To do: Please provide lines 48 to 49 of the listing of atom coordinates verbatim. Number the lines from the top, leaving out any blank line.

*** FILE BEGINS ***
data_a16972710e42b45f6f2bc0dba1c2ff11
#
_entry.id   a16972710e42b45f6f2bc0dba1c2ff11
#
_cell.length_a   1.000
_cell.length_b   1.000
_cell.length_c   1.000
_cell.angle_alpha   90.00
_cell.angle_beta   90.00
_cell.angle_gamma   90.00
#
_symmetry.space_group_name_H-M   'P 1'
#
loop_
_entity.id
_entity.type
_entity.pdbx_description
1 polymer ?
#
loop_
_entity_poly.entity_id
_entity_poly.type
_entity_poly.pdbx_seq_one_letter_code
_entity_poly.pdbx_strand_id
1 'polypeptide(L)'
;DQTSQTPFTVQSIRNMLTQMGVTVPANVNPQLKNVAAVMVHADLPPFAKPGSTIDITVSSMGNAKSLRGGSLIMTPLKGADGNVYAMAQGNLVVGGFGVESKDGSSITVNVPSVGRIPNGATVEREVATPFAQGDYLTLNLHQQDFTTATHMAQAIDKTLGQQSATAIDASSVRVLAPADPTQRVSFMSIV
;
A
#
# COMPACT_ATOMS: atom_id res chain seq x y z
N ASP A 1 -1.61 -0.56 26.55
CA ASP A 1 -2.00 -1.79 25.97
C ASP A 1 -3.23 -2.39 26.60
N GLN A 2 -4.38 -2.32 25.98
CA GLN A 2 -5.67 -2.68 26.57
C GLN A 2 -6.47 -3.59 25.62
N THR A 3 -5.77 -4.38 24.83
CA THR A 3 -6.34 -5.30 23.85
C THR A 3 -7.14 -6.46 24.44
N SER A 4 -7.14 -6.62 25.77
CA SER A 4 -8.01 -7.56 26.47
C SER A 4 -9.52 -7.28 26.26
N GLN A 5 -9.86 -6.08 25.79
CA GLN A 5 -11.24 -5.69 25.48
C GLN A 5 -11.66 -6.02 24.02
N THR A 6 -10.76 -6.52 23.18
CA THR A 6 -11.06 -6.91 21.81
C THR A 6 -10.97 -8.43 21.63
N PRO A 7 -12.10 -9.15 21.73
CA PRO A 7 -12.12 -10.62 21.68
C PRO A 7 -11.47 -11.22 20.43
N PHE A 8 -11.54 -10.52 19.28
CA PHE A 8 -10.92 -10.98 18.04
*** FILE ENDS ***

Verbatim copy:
C THR A 6 -10.97 -8.43 21.63
N PRO A 7 -12.10 -9.15 21.73